Seated Posture: Proper Alignment to Avoid Neck and Back Pain

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Reduce Neck and Back Pain when Sitting

Learn how to sit with good posture and proper spinal alignment. (watch the video)

Stop Slouching! No Hunchbacks Please.

Try not to slouch. Keep your head over your hips. Be KIND to your SPINE.

Slouching or sitting in a hunched position can permanently alter your posture. If your job or schoolwork involves long hours of sitting, then your muscles and joints can get stiff, weak or imbalanced, causing you to have neck pain and back pain from your poor posture.

Nearly 80% of Americans experience some form of back pain at least occasionally. Roughly 54% of lower back pain cases in America involve individuals who spend the majority of their day sitting (improperly) at a desk.

Kids and adults:   Be KIND to your SPINE!

How to Sit with Good Posture

good posture at work

Wait, Don’t Sit Up Straight?

Maintain the natural curves in your Neck, Upper and Lower Back.

Sitting with good posture means more than “sitting up straight.” There are natural curves in your neck, upper back and lower back. The goal is to maintain neutral spinal alignment which means that you should have some curvature in your spine and NOT have a COMPLETELY STRAIGHT back.

While it takes time to build up enough strength to sit with good posture for long periods of time, it’s important to start working on it now. Check in with your posture hourly. Expect to find yourself slouching throughout the day and use this as an opportunity to correct your posture. Be kind to yourself and know that this habit takes a while to form. Over time, your muscles will get stronger, and your nervous system will “remember” how to sit with good posture.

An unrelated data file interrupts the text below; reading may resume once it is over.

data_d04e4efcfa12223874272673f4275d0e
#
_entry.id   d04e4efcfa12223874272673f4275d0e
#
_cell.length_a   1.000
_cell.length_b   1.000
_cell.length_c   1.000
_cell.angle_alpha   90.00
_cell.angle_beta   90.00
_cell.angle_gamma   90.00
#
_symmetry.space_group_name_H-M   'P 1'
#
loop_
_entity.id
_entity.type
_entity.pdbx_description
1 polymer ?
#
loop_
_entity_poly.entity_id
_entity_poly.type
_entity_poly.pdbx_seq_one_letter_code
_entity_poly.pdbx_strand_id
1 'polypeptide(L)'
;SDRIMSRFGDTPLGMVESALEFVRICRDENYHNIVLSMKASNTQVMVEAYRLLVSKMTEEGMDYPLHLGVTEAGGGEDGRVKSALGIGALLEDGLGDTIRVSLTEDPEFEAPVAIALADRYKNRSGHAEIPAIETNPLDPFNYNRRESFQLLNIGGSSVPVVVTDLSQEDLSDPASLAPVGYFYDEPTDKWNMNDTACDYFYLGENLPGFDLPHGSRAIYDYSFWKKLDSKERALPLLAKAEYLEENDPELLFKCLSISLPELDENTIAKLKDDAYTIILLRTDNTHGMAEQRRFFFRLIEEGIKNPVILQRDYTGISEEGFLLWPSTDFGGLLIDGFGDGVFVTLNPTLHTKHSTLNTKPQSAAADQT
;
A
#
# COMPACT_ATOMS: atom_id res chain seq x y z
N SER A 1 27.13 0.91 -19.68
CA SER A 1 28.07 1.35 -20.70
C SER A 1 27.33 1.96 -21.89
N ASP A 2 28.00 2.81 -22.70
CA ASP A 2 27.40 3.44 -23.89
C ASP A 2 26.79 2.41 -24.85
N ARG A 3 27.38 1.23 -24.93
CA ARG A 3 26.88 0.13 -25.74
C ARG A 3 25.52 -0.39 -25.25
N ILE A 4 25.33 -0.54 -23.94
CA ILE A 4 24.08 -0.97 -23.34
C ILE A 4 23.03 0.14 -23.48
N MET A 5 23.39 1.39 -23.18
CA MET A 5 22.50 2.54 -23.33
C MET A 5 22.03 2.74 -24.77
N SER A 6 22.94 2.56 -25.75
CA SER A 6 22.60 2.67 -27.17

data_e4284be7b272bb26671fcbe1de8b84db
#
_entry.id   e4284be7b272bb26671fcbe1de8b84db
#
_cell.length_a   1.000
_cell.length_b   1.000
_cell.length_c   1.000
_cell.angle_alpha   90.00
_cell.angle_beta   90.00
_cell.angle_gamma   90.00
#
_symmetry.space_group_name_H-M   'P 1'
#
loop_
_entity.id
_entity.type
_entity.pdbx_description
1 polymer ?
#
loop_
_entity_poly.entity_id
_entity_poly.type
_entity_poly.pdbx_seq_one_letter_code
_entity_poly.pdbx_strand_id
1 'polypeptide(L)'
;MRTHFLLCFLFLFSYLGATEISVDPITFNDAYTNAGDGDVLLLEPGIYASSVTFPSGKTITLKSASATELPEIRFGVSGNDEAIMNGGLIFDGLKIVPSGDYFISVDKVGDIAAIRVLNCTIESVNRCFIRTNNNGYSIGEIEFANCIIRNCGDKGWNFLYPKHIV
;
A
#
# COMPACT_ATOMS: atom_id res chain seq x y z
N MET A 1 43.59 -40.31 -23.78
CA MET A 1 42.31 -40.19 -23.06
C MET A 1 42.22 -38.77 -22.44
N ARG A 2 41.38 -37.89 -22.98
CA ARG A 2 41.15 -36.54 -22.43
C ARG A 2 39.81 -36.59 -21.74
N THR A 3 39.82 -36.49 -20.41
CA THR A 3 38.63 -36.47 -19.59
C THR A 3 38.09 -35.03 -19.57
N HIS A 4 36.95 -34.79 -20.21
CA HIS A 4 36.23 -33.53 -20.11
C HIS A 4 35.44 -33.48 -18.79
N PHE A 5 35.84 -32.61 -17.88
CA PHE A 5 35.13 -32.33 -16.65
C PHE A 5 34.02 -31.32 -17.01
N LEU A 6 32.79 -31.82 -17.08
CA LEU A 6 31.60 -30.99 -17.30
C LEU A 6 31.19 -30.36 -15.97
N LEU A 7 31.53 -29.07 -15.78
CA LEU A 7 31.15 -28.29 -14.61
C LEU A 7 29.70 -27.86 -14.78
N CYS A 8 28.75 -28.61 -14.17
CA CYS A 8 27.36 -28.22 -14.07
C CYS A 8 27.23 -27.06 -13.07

Tips for Sitting with Good Spinal Alignment.

  • Place your upper and lower back (below your belt line) against the backrest.
  • If back support is not available, sit upright at the edge of your chair.
  • Stack your head and shoulders over your hips/pelvis.
  • Adjust your chair height so your knees and hips are at a 90-degree angle (knees & hips level).
  • Keep your feet flat on the ground.
  • Place your monitor directly in front of you and at eye level.
  • Keep your shoulders relaxed by resting your elbows and arms on your desk or on your chair, and sit up tall, tightening your abdominals slightly.

  • It may help to invest in an adequate back support which helps achieve good posture by filling in the gap between your lower back and the seat, supporting the natural inward curve of the lower back. Follow this link to see our pdf with photos of proper seated posture.

    REMEMBER: Proper Seated Posture looks like standing posture from your head to your waist. The goal is neutral spinal alignment (maintain your natural curves).

    The Trouble with Laptops

    His monitor should be at eye level.

    Since most laptops have a fixed monitor and keyboard, it is difficult to have your monitor height at eye level when typing. Ideally, your monitor would be placed higher than most laptops allow to type comfortably. Even when working at a standing desk, either your hands have to type like you’re a TRex or your monitor height will be too low.

    If you aren’t able to use a desktop computer, tilt your monitor so you avoid dropping your head and neck down. Otherwise, this can be very harmful on your neck.

    Why Good Posture is Important.

    Posture defines our body’s position and alignment as we stand, sit, or lie down. Gravity pulls down on our bones, joints, ligaments, and muscles, especially as we become more active. Protect your spine!

    To prevent putting our bodies under so much stress, good posture corrects the alignment of our structure. This allows for proper distribution of the force of gravity through our body. We become more efficient and move with less effort.

    Check out our posture infographic and read our blog on the 6 Best Ways to Improve Posture in Your Everyday Life.

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